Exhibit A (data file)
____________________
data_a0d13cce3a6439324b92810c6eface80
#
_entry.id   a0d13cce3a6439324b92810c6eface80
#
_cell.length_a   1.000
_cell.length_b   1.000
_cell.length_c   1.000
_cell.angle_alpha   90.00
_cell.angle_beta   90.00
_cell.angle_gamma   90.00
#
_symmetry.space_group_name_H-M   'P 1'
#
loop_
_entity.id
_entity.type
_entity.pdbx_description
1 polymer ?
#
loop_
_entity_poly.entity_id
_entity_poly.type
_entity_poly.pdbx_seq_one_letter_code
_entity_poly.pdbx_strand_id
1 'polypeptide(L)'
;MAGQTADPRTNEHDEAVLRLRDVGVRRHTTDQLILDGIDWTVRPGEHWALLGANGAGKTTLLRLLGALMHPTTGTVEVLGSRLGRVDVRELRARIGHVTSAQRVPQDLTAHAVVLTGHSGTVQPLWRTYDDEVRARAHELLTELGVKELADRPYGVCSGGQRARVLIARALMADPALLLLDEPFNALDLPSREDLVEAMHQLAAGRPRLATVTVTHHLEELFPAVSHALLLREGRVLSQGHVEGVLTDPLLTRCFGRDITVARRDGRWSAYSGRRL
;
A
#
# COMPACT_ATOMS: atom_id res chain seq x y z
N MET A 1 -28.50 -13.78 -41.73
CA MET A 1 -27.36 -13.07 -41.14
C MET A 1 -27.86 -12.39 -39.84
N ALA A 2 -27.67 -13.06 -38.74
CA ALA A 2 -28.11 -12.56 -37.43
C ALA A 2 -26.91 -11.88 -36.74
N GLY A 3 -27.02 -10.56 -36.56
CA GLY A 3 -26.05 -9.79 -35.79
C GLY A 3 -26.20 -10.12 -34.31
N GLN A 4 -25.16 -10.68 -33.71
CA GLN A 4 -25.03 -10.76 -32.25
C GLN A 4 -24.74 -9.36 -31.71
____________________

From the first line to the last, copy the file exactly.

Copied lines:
data_a0d13cce3a6439324b92810c6eface80
#
_entry.id   a0d13cce3a6439324b92810c6eface80
#
_cell.length_a   1.000
_cell.length_b   1.000
_cell.length_c   1.000
_cell.angle_alpha   90.00
_cell.angle_beta   90.00
_cell.angle_gamma   90.00
#
_symmetry.space_group_name_H-M   'P 1'
#
loop_
_entity.id
_entity.type
_entity.pdbx_description
1 polymer ?
#
loop_
_entity_poly.entity_id
_entity_poly.type
_entity_poly.pdbx_seq_one_letter_code
_entity_poly.pdbx_strand_id
1 'polypeptide(L)'
;MAGQTADPRTNEHDEAVLRLRDVGVRRHTTDQLILDGIDWTVRPGEHWALLGANGAGKTTLLRLLGALMHPTTGTVEVLGSRLGRVDVRELRARIGHVTSAQRVPQDLTAHAVVLTGHSGTVQPLWRTYDDEVRARAHELLTELGVKELADRPYGVCSGGQRARVLIARALMADPALLLLDEPFNALDLPSREDLVEAMHQLAAGRPRLATVTVTHHLEELFPAVSHALLLREGRVLSQGHVEGVLTDPLLTRCFGRDITVARRDGRWSAYSGRRL
;
A
#
# COMPACT_ATOMS: atom_id res chain seq x y z
N MET A 1 -28.50 -13.78 -41.73
CA MET A 1 -27.36 -13.07 -41.14
C MET A 1 -27.86 -12.39 -39.84
N ALA A 2 -27.67 -13.06 -38.74
CA ALA A 2 -28.11 -12.56 -37.43
C ALA A 2 -26.91 -11.88 -36.74
N GLY A 3 -27.02 -10.56 -36.56
CA GLY A 3 -26.05 -9.79 -35.79
C GLY A 3 -26.20 -10.12 -34.31
N GLN A 4 -25.16 -10.68 -33.71
CA GLN A 4 -25.03 -10.76 -32.25
C GLN A 4 -24.74 -9.36 -31.71